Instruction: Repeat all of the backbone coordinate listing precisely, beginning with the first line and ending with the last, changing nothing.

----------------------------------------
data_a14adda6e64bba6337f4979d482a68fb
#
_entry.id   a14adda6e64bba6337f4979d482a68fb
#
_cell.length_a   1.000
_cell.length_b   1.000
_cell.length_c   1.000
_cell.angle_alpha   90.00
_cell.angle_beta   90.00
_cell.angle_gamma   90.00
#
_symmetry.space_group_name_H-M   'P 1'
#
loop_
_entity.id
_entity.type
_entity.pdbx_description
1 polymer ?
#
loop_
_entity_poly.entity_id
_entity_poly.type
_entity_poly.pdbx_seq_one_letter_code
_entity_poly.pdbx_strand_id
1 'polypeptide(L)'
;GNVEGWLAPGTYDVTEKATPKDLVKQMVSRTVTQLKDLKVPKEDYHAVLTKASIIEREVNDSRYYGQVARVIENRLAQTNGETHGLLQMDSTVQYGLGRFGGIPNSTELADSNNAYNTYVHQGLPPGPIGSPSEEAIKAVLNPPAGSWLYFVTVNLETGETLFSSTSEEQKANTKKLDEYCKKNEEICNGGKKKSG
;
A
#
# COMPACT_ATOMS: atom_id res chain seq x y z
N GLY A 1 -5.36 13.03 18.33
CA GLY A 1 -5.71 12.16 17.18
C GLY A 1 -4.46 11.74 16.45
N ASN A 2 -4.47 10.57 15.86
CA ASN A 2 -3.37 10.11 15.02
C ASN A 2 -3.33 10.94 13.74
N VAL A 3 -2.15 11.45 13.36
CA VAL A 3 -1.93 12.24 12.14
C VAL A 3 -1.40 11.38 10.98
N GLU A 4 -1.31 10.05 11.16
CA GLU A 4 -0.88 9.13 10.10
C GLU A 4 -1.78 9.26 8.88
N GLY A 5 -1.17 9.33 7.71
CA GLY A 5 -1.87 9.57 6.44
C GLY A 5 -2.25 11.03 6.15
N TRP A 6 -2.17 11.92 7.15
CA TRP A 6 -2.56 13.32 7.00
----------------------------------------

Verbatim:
data_a14adda6e64bba6337f4979d482a68fb
#
_entry.id   a14adda6e64bba6337f4979d482a68fb
#
_cell.length_a   1.000
_cell.length_b   1.000
_cell.length_c   1.000
_cell.angle_alpha   90.00
_cell.angle_beta   90.00
_cell.angle_gamma   90.00
#
_symmetry.space_group_name_H-M   'P 1'
#
loop_
_entity.id
_entity.type
_entity.pdbx_description
1 polymer ?
#
loop_
_entity_poly.entity_id
_entity_poly.type
_entity_poly.pdbx_seq_one_letter_code
_entity_poly.pdbx_strand_id
1 'polypeptide(L)'
;GNVEGWLAPGTYDVTEKATPKDLVKQMVSRTVTQLKDLKVPKEDYHAVLTKASIIEREVNDSRYYGQVARVIENRLAQTNGETHGLLQMDSTVQYGLGRFGGIPNSTELADSNNAYNTYVHQGLPPGPIGSPSEEAIKAVLNPPAGSWLYFVTVNLETGETLFSSTSEEQKANTKKLDEYCKKNEEICNGGKKKSG
;
A
#
# COMPACT_ATOMS: atom_id res chain seq x y z
N GLY A 1 -5.36 13.03 18.33
CA GLY A 1 -5.71 12.16 17.18
C GLY A 1 -4.46 11.74 16.45
N ASN A 2 -4.47 10.57 15.86
CA ASN A 2 -3.37 10.11 15.02
C ASN A 2 -3.33 10.94 13.74
N VAL A 3 -2.15 11.45 13.36
CA VAL A 3 -1.93 12.24 12.14
C VAL A 3 -1.40 11.38 10.98
N GLU A 4 -1.31 10.05 11.16
CA GLU A 4 -0.88 9.13 10.10
C GLU A 4 -1.78 9.26 8.88
N GLY A 5 -1.17 9.33 7.71
CA GLY A 5 -1.87 9.57 6.44
C GLY A 5 -2.25 11.03 6.15
N TRP A 6 -2.17 11.92 7.15
CA TRP A 6 -2.56 13.32 7.00